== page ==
The partial shutdown of the U.S. government took a nasty toll on Utahns’ consumer confidence in general and on the state’s tourist industry in particular.
The Zions Bank Consumer Attitude Index decreased 14.6 percent in October, the largest decline ever recorded since the bank began the survey in 2011.
The tourist industry, which appeared to be on its way to recording its fourth-straight year of record growth, was hit particularly hard.
Juliette Tennert, chief economist in the Governor’s Office of Management and Budget, estimated that the Utah tourism industry suffered $30 million in losses due to the shutdown.
“You can’t shut down without having an economic impact,” said Vicki Varela, managing director of Utah’s tourism, film and global branding office at a press conference Tuesday. “Before the shutdown, things were at an all-time high. Visitation was up and we were looking at a record year. With a bump in the range of $30 million, we’re not likely to hit the record numbers we projected, But we have recovered quickly.”
Since Utah’s national parks receive about 10 percent of their total visitation in October, the timing of the shutdown was less than ideal.
Varela’s agency released a number of horror stories from rural businesses affected by the shutdown. Since tourism provides between 29.3 percent and 41.9 percent of the employment in Wayne, Kane, Grand and Garfield counties, gateway businesses and communities were hard hit when national parks shut down.
For example, the Moab Area Travel Council estimated $9.9 million in missed revenue to Grand County businesses, many of which were experiencing record business in the days leading up to the shutdown.
Ruby’s Inn, near the entrance to Bryce Canyon, reported losing just less than $1 million due to the shutdown. Lynn Syrett, the Inn’s general manager, told state travel leaders that Utah paying to reopen the parks early saved Ruby’s from another $1 million in losses.
Others didn’t fare as well.
Ed Nelson, general manager of Best Western Red Hills in Kanab, experienced a loss of 12 percent in business. Iron County reported about $80,000 in lost revenue from cancellations, while a single hotel in Washington County serving Zion reported losing $87,000 in the shutdown.
According to tourism and travel research firm D.K. Shiffet & Associates, Utah hit $7.4 billion in direct travel spending in 2012, generating $960 million in state and local taxes. Varela said national parks and businesses in gateway communities such as Moab, Torrey, Springdale and Tropic generate about $1 billion a year.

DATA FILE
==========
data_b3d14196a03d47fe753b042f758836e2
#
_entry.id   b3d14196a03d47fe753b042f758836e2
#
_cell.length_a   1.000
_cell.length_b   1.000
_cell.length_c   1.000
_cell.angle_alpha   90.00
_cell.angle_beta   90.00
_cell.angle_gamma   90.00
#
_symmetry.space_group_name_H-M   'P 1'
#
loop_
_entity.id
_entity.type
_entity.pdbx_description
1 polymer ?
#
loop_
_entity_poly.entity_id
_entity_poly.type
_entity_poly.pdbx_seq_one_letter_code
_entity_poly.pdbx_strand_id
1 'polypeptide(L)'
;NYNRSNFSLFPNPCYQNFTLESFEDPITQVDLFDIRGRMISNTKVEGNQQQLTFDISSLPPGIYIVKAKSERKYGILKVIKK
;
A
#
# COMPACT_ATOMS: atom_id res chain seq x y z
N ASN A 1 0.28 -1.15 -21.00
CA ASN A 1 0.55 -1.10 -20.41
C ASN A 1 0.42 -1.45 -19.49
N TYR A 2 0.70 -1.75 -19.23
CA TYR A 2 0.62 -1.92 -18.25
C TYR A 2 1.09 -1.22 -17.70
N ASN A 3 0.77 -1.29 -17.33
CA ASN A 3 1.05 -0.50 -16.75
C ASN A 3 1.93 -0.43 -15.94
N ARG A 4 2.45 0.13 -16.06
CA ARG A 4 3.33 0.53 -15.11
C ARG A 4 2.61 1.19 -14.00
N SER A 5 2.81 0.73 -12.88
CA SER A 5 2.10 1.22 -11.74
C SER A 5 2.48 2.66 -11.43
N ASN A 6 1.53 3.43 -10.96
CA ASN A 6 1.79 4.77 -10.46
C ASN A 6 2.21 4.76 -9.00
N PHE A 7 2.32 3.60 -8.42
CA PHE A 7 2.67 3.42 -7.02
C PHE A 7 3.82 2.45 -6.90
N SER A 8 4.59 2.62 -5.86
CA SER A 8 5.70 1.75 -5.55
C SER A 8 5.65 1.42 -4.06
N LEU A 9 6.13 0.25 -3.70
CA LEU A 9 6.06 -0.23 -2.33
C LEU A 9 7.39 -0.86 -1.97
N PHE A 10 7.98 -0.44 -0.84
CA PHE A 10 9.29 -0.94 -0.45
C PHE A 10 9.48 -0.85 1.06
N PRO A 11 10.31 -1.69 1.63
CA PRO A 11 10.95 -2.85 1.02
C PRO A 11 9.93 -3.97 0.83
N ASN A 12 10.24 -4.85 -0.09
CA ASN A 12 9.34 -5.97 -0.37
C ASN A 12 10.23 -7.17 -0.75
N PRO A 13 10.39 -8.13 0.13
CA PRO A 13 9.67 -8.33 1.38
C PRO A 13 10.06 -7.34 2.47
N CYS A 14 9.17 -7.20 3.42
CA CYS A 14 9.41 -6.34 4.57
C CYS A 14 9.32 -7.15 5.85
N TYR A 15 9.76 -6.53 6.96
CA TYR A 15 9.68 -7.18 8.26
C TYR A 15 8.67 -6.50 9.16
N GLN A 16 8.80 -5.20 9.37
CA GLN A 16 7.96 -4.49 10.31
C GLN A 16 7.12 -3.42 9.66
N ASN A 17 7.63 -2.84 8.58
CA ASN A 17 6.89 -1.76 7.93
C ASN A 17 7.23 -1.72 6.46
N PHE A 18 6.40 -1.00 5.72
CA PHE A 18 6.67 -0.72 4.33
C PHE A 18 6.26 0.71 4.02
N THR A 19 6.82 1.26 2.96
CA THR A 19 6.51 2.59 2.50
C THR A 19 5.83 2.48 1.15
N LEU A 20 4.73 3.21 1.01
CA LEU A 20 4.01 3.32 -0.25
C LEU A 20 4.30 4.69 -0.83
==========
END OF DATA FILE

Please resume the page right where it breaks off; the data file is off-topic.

Randy Shumway, chief executive officer for The Cicero Group, a market research firm based in Salt Lake City, said Utah will need a strong holiday spending season along with a good start to the ski season to help make up for some of the lost dollars due to the shutdown.
“With tourism we expect people to come into Utah and spend when they stay in a hotel, buy a coat or east at a restaurant,” he said.
He said that the Utah Legislature has been increasing its tourism spending in recent years, and the $1.8 billion in planned expansion at the Salt Lake City International Airport as well as the establishment of the Utah Outdoor Recreation Office reflected the importance of tourism to Utah’s economy.
Varela said the effects of the shutdown were mitigated when her agency organized a strategy to redirect tourists to state parks, releasing a 50 awesome alternatives to Utah’s national parks on its website the morning of the shutdown. State parks honored passes purchased at national parks.
Torrey experienced a jump in business because the main highway through Capitol Reef National Park remained opened. All of the 140 motel rooms in Boulder and Escalante sold out during the shutdown as Kodachrome Basin State Park, Calf Creek Falls and Red Canyon experienced jumps in visitation. Moab outfitters had clients “reinvent their trip” by taking them to different areas.